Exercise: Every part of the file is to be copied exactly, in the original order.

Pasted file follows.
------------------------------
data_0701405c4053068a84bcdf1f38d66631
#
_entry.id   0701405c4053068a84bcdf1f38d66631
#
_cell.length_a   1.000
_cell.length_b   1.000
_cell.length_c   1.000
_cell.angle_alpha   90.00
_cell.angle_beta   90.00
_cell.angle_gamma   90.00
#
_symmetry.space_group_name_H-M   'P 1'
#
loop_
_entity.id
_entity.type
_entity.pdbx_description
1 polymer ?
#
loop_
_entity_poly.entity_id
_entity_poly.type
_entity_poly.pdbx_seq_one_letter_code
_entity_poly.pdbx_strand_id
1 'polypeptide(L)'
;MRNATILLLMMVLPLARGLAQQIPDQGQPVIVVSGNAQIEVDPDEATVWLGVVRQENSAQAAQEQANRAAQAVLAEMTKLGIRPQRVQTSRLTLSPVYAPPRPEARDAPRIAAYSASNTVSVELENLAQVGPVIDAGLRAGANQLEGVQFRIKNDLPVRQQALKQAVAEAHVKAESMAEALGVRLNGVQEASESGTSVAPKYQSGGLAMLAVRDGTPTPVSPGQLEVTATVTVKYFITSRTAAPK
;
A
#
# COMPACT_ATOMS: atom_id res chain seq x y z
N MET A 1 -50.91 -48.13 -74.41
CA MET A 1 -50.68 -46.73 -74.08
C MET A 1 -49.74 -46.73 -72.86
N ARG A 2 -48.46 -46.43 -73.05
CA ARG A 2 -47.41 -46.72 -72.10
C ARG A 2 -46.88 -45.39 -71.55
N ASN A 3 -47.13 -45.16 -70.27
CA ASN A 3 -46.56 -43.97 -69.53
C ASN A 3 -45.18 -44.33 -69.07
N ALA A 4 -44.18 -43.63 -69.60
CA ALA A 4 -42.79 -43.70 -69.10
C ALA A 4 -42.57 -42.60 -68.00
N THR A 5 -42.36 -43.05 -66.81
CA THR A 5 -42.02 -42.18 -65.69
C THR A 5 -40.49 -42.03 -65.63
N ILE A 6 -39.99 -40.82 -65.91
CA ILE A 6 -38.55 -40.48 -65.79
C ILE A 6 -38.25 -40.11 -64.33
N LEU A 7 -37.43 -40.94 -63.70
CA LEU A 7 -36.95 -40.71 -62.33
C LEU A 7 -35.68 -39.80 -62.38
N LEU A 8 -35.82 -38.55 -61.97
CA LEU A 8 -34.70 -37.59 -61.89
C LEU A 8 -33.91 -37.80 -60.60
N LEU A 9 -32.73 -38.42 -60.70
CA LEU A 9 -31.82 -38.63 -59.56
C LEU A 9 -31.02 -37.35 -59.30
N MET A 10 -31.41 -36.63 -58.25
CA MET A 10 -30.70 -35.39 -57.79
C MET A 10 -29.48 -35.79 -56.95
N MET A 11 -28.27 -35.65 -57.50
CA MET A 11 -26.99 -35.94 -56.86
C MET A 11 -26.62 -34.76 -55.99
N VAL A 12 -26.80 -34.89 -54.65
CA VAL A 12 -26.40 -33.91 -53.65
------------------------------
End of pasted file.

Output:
data_0701405c4053068a84bcdf1f38d66631
#
_entry.id   0701405c4053068a84bcdf1f38d66631
#
_cell.length_a   1.000
_cell.length_b   1.000
_cell.length_c   1.000
_cell.angle_alpha   90.00
_cell.angle_beta   90.00
_cell.angle_gamma   90.00
#
_symmetry.space_group_name_H-M   'P 1'
#
loop_
_entity.id
_entity.type
_entity.pdbx_description
1 polymer ?
#
loop_
_entity_poly.entity_id
_entity_poly.type
_entity_poly.pdbx_seq_one_letter_code
_entity_poly.pdbx_strand_id
1 'polypeptide(L)'
;MRNATILLLMMVLPLARGLAQQIPDQGQPVIVVSGNAQIEVDPDEATVWLGVVRQENSAQAAQEQANRAAQAVLAEMTKLGIRPQRVQTSRLTLSPVYAPPRPEARDAPRIAAYSASNTVSVELENLAQVGPVIDAGLRAGANQLEGVQFRIKNDLPVRQQALKQAVAEAHVKAESMAEALGVRLNGVQEASESGTSVAPKYQSGGLAMLAVRDGTPTPVSPGQLEVTATVTVKYFITSRTAAPK
;
A
#
# COMPACT_ATOMS: atom_id res chain seq x y z
N MET A 1 -50.91 -48.13 -74.41
CA MET A 1 -50.68 -46.73 -74.08
C MET A 1 -49.74 -46.73 -72.86
N ARG A 2 -48.46 -46.43 -73.05
CA ARG A 2 -47.41 -46.72 -72.10
C ARG A 2 -46.88 -45.39 -71.55
N ASN A 3 -47.13 -45.16 -70.27
CA ASN A 3 -46.56 -43.97 -69.53
C ASN A 3 -45.18 -44.33 -69.07
N ALA A 4 -44.18 -43.63 -69.60
CA ALA A 4 -42.79 -43.70 -69.10
C ALA A 4 -42.57 -42.60 -68.00
N THR A 5 -42.36 -43.05 -66.81
CA THR A 5 -42.02 -42.18 -65.69
C THR A 5 -40.49 -42.03 -65.63
N ILE A 6 -39.99 -40.82 -65.91
CA ILE A 6 -38.55 -40.48 -65.79
C ILE A 6 -38.25 -40.11 -64.33
N LEU A 7 -37.43 -40.94 -63.70
CA LEU A 7 -36.95 -40.71 -62.33
C LEU A 7 -35.68 -39.80 -62.38
N LEU A 8 -35.82 -38.55 -61.97
CA LEU A 8 -34.70 -37.59 -61.89
C LEU A 8 -33.91 -37.80 -60.60
N LEU A 9 -32.73 -38.42 -60.70
CA LEU A 9 -31.82 -38.63 -59.56
C LEU A 9 -31.02 -37.35 -59.30
N MET A 10 -31.41 -36.63 -58.25
CA MET A 10 -30.70 -35.39 -57.79
C MET A 10 -29.48 -35.79 -56.95
N MET A 11 -28.27 -35.65 -57.50
CA MET A 11 -26.99 -35.94 -56.86
C MET A 11 -26.62 -34.76 -55.99
N VAL A 12 -26.80 -34.89 -54.65
CA VAL A 12 -26.40 -33.91 -53.65